# Expected value of the F-Distribution dependent on the degrees of freedom associated with the Chi-square random variable in the denominator?

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The F-Distribution has a Probability Density Function that can be defined as: with an expected value of: What would be a logical explanation for why the expected value only depends on the degrees of freedom associated with the Chi-square random variable in the denominator, and not from the numerator (I .e., depends on 'm' and not on both 'm' and 'n')?

Hint:

if $$X\sim \Gamma (a,\lambda)$$ so $$E(X^{k})=\frac{\Gamma(a+k)}{\Gamma(a)}\lambda^k$$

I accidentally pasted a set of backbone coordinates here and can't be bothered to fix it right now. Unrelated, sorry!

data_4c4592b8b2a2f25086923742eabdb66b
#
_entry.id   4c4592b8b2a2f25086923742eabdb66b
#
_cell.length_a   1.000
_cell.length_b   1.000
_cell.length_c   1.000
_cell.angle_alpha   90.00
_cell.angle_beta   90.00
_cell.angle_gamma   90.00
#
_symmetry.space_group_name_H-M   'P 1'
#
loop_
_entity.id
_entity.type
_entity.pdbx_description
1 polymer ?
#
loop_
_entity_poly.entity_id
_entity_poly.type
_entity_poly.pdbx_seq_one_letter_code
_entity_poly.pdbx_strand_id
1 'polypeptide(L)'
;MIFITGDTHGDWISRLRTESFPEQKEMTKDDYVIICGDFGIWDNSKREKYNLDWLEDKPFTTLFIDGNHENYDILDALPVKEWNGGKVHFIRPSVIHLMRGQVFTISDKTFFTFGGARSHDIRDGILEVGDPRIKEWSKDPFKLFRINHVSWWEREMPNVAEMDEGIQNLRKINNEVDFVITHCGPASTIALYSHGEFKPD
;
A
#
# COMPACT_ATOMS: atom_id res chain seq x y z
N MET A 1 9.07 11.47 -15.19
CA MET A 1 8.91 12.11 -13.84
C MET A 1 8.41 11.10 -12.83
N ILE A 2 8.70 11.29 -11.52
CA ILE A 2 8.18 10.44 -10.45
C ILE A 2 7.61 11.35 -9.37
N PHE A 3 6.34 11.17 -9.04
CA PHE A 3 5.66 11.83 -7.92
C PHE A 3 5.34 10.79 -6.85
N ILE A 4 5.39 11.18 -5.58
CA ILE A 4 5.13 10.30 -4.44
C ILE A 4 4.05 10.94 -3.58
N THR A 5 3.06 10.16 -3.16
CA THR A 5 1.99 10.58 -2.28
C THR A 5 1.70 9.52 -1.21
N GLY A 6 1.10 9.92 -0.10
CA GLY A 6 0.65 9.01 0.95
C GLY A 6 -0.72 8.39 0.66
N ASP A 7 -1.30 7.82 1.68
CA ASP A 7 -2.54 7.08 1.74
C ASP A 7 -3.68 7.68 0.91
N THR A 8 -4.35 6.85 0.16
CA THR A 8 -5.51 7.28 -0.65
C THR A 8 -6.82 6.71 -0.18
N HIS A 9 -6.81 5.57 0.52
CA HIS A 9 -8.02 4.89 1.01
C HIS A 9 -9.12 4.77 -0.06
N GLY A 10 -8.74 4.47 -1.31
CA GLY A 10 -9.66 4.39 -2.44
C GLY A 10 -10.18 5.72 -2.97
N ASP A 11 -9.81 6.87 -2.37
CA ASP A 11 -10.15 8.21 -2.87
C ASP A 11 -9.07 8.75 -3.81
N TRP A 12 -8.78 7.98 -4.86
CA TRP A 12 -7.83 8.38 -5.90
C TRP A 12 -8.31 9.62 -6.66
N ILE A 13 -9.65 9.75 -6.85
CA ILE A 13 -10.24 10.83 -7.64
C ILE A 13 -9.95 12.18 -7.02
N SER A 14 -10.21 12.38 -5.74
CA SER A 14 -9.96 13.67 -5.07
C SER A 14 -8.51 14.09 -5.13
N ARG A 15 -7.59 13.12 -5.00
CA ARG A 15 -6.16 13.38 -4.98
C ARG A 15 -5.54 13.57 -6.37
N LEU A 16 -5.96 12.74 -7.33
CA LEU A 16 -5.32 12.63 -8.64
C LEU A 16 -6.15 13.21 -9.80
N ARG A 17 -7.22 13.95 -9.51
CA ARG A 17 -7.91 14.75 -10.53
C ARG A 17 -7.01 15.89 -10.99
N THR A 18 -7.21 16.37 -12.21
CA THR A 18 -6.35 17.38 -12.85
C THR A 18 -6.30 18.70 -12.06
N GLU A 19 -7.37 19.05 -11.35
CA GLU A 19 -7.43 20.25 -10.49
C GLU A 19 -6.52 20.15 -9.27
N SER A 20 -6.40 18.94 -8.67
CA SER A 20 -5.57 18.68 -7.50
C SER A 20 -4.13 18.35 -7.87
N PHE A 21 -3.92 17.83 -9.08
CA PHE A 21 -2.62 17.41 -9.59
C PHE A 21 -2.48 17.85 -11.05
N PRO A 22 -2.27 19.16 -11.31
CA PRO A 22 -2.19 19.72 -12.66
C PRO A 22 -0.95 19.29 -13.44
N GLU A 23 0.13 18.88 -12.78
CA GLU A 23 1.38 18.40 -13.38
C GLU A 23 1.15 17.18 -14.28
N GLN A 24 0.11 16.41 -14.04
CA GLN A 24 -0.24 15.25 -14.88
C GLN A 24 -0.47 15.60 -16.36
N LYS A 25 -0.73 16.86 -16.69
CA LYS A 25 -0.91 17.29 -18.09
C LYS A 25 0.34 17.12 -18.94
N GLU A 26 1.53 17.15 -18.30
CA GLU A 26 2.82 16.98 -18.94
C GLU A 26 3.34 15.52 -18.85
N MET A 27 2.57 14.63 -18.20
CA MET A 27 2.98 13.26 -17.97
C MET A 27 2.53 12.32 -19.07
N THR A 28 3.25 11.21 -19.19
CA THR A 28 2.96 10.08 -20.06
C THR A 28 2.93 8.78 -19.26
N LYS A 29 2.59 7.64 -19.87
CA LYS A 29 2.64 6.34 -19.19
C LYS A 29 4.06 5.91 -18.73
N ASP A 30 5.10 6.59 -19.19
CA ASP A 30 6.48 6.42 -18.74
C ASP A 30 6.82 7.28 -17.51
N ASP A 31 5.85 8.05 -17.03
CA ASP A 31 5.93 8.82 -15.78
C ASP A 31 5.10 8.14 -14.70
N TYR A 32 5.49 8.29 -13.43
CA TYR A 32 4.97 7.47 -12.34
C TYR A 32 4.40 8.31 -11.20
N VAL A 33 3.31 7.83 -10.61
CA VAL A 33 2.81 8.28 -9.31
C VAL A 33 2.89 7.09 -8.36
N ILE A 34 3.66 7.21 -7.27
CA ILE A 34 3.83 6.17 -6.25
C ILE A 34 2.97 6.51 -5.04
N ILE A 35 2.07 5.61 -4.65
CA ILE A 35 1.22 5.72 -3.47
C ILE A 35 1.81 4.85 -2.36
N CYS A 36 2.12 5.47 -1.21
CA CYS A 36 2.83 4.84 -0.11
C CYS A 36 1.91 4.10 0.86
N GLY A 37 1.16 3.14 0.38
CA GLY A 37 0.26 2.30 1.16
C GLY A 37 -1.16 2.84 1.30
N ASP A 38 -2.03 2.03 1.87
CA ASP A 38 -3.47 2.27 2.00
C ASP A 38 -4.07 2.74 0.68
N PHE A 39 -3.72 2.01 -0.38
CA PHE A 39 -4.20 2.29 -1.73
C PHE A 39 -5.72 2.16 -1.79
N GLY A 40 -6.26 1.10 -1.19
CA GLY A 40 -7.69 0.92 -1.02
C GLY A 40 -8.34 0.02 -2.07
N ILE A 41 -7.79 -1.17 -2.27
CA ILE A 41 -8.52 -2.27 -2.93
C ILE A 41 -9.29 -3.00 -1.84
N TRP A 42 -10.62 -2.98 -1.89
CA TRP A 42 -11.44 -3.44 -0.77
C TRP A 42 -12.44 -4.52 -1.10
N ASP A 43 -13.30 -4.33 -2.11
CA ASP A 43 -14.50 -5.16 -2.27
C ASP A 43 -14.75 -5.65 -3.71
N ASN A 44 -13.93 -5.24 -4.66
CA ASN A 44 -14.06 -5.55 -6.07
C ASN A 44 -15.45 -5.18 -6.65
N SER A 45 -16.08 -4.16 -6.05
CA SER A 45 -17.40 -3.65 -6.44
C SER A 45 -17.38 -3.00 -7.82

so $$X\sim \chi^{(2)}_{(n)}=\Gamma (\frac{n}{2},2)$$ so $$E(X^{k})=\frac{\Gamma(\frac{n}{2}+k)}{\Gamma(\frac{n}{2})}2^k$$

$$F_{(n-1,m-1)}=\frac{\frac{\chi^{(2)}_{(n-1)}}{n-1}}{\frac{\chi^{(2)}_{(m-1)}}{m-1}}$$

$$E(F_{(n-1,m-1)})=E\left( \frac{\frac{\chi^{(2)}_{(n-1)}}{n-1}}{\frac{\chi^{(2)}_{(m-1)}}{m-1}} \right)=E\left( \frac{\chi^{(2)}_{(n-1)}}{n-1} \right)E\left( \frac{1}{\frac{\chi^{(2)}_{(m-1)}}{m-1}} \right)$$

note that $$E\left( \frac{\chi^{(2)}_{(n-1)}}{n-1} \right)=1$$

so

$$E(F_{(n-1,m-1)})=E\left( \frac{1}{\frac{\chi^{(2)}_{(m-1)}}{m-1}} \right) =(m-1)E\left\{\left( \chi^{(2)}_{(m-1)}\right)^{-1}\right\}$$

• This is just what I was looking for, thank you! – Ryan Rothman Feb 18 at 22:11
• You are welcome – Masoud Feb 18 at 22:24